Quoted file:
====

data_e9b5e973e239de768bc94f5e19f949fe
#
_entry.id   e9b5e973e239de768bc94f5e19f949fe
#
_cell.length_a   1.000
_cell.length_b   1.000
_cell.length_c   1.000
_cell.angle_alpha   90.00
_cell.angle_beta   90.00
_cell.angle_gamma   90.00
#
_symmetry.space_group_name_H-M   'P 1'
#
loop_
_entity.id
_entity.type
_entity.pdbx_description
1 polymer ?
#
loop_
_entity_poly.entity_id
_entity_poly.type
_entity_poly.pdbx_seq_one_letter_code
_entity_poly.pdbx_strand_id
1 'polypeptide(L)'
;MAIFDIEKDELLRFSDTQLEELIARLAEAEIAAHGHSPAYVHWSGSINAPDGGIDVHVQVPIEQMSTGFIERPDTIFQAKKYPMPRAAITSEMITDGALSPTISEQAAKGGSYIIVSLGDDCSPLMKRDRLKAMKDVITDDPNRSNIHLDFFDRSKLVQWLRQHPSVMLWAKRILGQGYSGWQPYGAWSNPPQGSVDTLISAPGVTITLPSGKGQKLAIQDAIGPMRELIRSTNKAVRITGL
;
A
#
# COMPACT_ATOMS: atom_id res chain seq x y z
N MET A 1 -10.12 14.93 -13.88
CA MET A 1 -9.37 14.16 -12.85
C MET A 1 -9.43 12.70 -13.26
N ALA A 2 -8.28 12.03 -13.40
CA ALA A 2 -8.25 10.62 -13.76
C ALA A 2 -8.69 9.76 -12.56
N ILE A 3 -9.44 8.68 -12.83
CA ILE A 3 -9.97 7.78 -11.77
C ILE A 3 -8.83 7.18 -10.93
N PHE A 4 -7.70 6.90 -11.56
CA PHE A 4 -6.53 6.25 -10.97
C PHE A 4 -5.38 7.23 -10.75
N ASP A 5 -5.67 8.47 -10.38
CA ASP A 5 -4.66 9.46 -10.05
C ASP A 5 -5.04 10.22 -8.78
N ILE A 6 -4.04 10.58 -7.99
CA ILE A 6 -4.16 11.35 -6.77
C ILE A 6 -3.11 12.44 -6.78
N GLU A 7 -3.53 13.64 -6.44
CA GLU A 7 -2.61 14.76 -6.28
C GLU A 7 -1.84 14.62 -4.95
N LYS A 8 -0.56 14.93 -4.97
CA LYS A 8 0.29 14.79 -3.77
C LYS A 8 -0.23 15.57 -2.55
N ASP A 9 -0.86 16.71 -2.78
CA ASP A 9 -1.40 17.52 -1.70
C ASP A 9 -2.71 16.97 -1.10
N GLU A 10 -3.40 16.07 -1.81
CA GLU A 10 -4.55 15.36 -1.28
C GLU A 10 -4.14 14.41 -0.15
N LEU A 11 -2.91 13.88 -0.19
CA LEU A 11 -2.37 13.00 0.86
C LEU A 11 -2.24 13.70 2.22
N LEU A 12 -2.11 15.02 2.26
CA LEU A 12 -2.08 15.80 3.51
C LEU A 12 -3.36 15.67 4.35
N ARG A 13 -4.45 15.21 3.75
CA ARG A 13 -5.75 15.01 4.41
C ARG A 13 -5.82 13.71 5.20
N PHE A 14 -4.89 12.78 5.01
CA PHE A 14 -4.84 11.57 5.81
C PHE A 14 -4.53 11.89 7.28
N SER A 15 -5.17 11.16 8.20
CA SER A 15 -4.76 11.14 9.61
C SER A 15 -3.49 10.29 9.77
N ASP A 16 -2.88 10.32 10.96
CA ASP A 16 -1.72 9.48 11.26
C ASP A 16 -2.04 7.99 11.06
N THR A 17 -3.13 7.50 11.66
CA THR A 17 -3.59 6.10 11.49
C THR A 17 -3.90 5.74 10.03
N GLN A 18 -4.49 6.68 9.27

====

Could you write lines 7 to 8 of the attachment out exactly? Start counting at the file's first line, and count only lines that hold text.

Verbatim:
_cell.length_c   1.000
_cell.angle_alpha   90.00